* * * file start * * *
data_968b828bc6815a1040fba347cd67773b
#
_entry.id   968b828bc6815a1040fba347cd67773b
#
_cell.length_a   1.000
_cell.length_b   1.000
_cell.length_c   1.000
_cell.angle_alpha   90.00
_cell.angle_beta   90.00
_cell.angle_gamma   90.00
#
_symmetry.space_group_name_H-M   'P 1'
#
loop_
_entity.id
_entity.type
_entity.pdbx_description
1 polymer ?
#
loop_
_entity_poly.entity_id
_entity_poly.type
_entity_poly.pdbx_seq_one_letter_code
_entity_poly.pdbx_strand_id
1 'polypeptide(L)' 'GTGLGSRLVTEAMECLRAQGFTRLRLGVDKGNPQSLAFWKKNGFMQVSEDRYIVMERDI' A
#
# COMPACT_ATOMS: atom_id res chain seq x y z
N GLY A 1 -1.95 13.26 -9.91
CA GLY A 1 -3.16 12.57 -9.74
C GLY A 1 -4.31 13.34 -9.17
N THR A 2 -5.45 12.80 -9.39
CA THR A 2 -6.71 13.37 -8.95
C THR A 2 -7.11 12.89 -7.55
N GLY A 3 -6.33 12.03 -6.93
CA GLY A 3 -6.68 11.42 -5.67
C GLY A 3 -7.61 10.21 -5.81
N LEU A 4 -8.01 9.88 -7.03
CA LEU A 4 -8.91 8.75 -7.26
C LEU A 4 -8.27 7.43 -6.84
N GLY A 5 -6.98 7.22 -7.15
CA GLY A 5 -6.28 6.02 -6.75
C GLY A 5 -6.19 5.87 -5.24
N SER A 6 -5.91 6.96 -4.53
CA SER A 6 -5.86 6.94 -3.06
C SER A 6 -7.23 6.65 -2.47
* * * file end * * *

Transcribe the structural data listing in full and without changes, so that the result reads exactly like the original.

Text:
data_968b828bc6815a1040fba347cd67773b
#
_entry.id   968b828bc6815a1040fba347cd67773b
#
_cell.length_a   1.000
_cell.length_b   1.000
_cell.length_c   1.000
_cell.angle_alpha   90.00
_cell.angle_beta   90.00
_cell.angle_gamma   90.00
#
_symmetry.space_group_name_H-M   'P 1'
#
loop_
_entity.id
_entity.type
_entity.pdbx_description
1 polymer ?
#
loop_
_entity_poly.entity_id
_entity_poly.type
_entity_poly.pdbx_seq_one_letter_code
_entity_poly.pdbx_strand_id
1 'polypeptide(L)' 'GTGLGSRLVTEAMECLRAQGFTRLRLGVDKGNPQSLAFWKKNGFMQVSEDRYIVMERDI' A
#
# COMPACT_ATOMS: atom_id res chain seq x y z
N GLY A 1 -1.95 13.26 -9.91
CA GLY A 1 -3.16 12.57 -9.74
C GLY A 1 -4.31 13.34 -9.17
N THR A 2 -5.45 12.80 -9.39
CA THR A 2 -6.71 13.37 -8.95
C THR A 2 -7.11 12.89 -7.55
N GLY A 3 -6.33 12.03 -6.93
CA GLY A 3 -6.68 11.42 -5.67
C GLY A 3 -7.61 10.21 -5.81
N LEU A 4 -8.01 9.88 -7.03
CA LEU A 4 -8.91 8.75 -7.26
C LEU A 4 -8.27 7.43 -6.84
N GLY A 5 -6.98 7.22 -7.15
CA GLY A 5 -6.28 6.02 -6.75
C GLY A 5 -6.19 5.87 -5.24
N SER A 6 -5.91 6.96 -4.53
CA SER A 6 -5.86 6.94 -3.06
C SER A 6 -7.23 6.65 -2.47